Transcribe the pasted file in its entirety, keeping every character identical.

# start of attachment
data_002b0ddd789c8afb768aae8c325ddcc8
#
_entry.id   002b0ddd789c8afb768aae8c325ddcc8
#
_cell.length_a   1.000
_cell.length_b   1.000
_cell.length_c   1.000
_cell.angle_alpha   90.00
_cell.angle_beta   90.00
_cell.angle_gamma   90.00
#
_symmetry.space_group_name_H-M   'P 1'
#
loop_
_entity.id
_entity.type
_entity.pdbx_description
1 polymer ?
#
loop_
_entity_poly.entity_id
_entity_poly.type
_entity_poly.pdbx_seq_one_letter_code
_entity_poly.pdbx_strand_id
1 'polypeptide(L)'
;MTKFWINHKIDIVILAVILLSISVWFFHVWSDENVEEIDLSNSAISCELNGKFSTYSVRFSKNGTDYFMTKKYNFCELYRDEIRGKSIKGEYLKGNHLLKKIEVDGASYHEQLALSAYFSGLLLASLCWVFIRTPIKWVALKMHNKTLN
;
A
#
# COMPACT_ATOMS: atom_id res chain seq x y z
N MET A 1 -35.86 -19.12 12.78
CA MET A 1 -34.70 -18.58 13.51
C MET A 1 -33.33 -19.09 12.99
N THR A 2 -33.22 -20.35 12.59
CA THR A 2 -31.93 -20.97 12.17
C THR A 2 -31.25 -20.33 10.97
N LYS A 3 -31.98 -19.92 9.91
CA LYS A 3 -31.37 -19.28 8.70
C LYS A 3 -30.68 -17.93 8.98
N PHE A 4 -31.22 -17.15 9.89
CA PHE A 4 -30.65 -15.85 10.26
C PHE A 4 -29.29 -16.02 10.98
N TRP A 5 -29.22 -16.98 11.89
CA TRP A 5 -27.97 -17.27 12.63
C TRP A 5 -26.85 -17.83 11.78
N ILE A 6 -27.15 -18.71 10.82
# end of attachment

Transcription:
data_002b0ddd789c8afb768aae8c325ddcc8
#
_entry.id   002b0ddd789c8afb768aae8c325ddcc8
#
_cell.length_a   1.000
_cell.length_b   1.000
_cell.length_c   1.000
_cell.angle_alpha   90.00
_cell.angle_beta   90.00
_cell.angle_gamma   90.00
#
_symmetry.space_group_name_H-M   'P 1'
#
loop_
_entity.id
_entity.type
_entity.pdbx_description
1 polymer ?
#
loop_
_entity_poly.entity_id
_entity_poly.type
_entity_poly.pdbx_seq_one_letter_code
_entity_poly.pdbx_strand_id
1 'polypeptide(L)'
;MTKFWINHKIDIVILAVILLSISVWFFHVWSDENVEEIDLSNSAISCELNGKFSTYSVRFSKNGTDYFMTKKYNFCELYRDEIRGKSIKGEYLKGNHLLKKIEVDGASYHEQLALSAYFSGLLLASLCWVFIRTPIKWVALKMHNKTLN
;
A
#
# COMPACT_ATOMS: atom_id res chain seq x y z
N MET A 1 -35.86 -19.12 12.78
CA MET A 1 -34.70 -18.58 13.51
C MET A 1 -33.33 -19.09 12.99
N THR A 2 -33.22 -20.35 12.59
CA THR A 2 -31.93 -20.97 12.17
C THR A 2 -31.25 -20.33 10.97
N LYS A 3 -31.98 -19.92 9.91
CA LYS A 3 -31.37 -19.28 8.70
C LYS A 3 -30.68 -17.93 8.98
N PHE A 4 -31.22 -17.15 9.89
CA PHE A 4 -30.65 -15.85 10.26
C PHE A 4 -29.29 -16.02 10.98
N TRP A 5 -29.22 -16.98 11.89
CA TRP A 5 -27.97 -17.27 12.63
C TRP A 5 -26.85 -17.83 11.78
N ILE A 6 -27.15 -18.71 10.82